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I think you should defer to the advisor on both counts. I don't see any negative implication in the first point. It is actually pretty high praise.

And on the second, I'll have to guess that his judgment is based on more experience than you have.

Moreover, if he doesn't feel constrained by your "instructions", then he will probably write in a more natural way and that, alone, could make a difference when the letter is read.

I think that trying to micromanage this would hurt, not help.

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    Your best bet is to be happy with the letter he writes. Pushing him to do more can only hurt your letter, honestly. – TSF Apr 5 at 14:10
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Having read your question and the comments you have left, what strikes me is what I perceive as an incredible air of entitlement. You are asking this individual for a favor, and you are honestly thinking about badgering them to make a recommendation letter more than one page long (who wants to read that, anyway?) and include loads of specific examples? This is a presumably busy person who is willing to take time out of their busy schedule to altruistically help you out, and here you are complaining that they aren't doing enough.

I can understand that this is your future, so you are very invested in it, but that doesn't excuse taking the kindness of others for granted. It's bad enough that you are given access to the letter, now you want to edit it? Usually, or at least very often, such letters are sent directly to the target institution and the student has no idea what is in them.

Now, setting aside the presumptuous nature of asking for more than one page and many specific examples, I also feel it will be counterproductive. Nobody wants to read a multi-page essay on how wonderful a candidate is. First because that will be very boring and second because it will come across as fake. It will feel as though someone asked a personal friend to write the letter and then was breathing down their neck pushing them to add more and more. So even if you do convince this poor professor to write something long enough to please you, that is very unlikely to come across in a positive light for the admission committee.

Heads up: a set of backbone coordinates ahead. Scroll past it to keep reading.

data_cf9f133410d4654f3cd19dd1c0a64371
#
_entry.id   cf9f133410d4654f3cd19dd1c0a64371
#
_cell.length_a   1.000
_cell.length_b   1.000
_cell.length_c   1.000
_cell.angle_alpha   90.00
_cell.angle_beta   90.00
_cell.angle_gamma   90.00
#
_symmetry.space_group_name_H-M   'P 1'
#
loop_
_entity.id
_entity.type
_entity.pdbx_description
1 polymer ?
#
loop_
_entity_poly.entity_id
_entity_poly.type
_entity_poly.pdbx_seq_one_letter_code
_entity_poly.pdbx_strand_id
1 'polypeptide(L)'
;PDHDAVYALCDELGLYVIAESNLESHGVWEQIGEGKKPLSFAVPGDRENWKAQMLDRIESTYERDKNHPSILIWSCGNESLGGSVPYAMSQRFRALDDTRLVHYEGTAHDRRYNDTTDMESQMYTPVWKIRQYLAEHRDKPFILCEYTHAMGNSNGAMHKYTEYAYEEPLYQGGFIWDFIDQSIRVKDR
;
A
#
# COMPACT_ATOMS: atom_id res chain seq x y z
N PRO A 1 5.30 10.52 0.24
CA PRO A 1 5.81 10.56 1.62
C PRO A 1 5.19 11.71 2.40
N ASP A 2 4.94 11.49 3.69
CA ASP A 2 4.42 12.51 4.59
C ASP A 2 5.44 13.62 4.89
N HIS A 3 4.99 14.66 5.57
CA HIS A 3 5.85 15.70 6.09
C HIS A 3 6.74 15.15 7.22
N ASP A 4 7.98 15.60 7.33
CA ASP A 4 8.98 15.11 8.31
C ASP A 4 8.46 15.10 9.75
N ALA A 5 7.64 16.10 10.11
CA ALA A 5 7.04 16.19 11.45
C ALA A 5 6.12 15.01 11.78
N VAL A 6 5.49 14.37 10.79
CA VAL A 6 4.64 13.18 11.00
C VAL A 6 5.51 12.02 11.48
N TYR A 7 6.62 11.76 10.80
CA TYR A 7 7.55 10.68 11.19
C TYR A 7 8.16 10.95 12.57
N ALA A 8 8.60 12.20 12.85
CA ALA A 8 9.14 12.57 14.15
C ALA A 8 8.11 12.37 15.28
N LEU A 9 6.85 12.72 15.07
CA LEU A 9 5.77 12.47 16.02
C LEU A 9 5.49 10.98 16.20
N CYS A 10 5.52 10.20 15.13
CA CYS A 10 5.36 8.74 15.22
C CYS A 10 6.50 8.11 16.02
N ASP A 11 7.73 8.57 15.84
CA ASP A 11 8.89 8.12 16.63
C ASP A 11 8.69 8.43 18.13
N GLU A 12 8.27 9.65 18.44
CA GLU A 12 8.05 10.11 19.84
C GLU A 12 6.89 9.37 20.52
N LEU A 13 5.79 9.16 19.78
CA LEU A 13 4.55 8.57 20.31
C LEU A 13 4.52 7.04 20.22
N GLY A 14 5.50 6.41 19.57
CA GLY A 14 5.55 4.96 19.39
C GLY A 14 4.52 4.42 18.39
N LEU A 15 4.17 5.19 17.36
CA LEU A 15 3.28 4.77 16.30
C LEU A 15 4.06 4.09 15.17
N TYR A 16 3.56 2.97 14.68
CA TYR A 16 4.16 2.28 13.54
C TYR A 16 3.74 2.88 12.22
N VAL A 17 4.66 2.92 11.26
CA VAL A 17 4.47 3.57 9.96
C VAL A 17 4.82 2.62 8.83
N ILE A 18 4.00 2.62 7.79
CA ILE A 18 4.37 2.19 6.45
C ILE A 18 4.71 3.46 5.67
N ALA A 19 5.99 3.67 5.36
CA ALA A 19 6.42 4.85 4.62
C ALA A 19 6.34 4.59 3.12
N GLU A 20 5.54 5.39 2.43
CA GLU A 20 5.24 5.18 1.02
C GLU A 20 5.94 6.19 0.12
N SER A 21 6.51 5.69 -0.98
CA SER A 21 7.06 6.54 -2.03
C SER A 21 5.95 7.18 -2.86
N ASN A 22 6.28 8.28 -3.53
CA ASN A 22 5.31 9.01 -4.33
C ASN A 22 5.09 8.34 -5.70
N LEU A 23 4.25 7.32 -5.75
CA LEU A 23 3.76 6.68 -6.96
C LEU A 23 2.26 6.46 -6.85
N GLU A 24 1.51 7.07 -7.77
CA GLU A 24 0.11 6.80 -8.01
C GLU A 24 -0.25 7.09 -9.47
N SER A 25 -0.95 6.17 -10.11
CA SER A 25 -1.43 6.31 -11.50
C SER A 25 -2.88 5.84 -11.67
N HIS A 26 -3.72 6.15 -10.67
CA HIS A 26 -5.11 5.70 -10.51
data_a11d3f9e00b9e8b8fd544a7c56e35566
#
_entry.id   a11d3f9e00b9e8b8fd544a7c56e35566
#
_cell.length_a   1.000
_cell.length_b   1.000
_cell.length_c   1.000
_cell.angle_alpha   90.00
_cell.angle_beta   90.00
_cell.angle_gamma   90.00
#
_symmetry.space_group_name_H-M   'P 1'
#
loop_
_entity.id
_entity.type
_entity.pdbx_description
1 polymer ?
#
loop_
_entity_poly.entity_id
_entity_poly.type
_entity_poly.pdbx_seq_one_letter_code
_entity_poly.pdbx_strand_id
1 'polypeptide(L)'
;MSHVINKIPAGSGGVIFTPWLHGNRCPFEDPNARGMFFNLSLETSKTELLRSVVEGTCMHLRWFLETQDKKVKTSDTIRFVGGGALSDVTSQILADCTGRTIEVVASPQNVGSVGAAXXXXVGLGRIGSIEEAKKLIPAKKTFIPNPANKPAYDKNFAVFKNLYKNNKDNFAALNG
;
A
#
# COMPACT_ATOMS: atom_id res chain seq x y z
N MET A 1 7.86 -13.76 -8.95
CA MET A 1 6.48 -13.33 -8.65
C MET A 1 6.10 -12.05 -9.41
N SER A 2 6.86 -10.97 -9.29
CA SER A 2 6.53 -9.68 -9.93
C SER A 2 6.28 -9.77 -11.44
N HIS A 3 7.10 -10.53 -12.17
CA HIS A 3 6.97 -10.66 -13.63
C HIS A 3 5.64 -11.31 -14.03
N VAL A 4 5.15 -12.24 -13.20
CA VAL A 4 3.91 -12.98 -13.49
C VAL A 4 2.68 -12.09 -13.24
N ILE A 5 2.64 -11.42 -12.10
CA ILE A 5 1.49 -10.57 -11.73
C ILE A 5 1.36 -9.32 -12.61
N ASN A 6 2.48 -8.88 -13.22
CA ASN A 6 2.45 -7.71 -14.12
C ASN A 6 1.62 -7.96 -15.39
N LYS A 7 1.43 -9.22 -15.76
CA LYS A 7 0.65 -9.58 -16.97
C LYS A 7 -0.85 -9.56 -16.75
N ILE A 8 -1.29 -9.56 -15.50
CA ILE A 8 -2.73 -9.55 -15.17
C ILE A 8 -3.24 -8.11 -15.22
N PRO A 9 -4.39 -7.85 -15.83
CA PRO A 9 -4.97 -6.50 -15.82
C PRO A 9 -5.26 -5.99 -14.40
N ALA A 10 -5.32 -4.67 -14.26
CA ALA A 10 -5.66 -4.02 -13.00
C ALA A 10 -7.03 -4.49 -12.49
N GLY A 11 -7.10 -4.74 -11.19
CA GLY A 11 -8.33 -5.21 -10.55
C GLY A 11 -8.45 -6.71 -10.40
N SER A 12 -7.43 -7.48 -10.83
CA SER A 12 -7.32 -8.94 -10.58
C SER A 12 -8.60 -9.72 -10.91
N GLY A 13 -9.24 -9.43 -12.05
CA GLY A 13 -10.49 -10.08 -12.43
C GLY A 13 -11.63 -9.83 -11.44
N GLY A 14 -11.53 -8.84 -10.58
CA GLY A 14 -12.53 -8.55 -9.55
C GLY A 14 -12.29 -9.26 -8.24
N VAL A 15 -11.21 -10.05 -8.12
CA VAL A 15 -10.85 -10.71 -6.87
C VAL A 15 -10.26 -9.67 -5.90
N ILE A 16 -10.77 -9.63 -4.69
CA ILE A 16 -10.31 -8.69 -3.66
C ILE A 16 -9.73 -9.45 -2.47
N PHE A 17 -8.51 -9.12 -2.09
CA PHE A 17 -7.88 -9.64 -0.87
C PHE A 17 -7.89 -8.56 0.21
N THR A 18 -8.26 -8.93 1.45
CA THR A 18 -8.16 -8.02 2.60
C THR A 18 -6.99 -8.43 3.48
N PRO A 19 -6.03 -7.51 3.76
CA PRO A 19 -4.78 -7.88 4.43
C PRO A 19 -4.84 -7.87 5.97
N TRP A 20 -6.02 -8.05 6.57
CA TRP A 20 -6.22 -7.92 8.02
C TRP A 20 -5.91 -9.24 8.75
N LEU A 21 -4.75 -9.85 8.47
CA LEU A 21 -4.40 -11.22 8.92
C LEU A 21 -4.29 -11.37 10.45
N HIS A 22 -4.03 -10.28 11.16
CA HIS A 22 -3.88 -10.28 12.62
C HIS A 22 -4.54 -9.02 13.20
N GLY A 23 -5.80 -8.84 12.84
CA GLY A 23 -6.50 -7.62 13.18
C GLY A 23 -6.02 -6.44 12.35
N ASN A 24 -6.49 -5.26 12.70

If I were you, I would go back to this professor, thank them very, very much, apologize for being pushy and hope that you haven't damaged your relationship with them beyond repair. If it were me, I would be seriously reconsidering whether I would ever want to work with a student who turned out to be so ungrateful.

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  • Thank you for your insights. But, I should mention that the things I have written here all happened in my head. I had to ask someone whether I am right or not. It was a friendly chat and no one was pushy. Also, I am not his student. We have been working together as colleagues and I have been appreciative and will be appreciative. Overall, I believe it is a good thing to get the opinion of the person your are writing the letter for, especially if you believe they have something to add and to not be so certain that you think even a polite suggestion is a transgression worthy of punishment. – DIanon Apr 6 at 8:03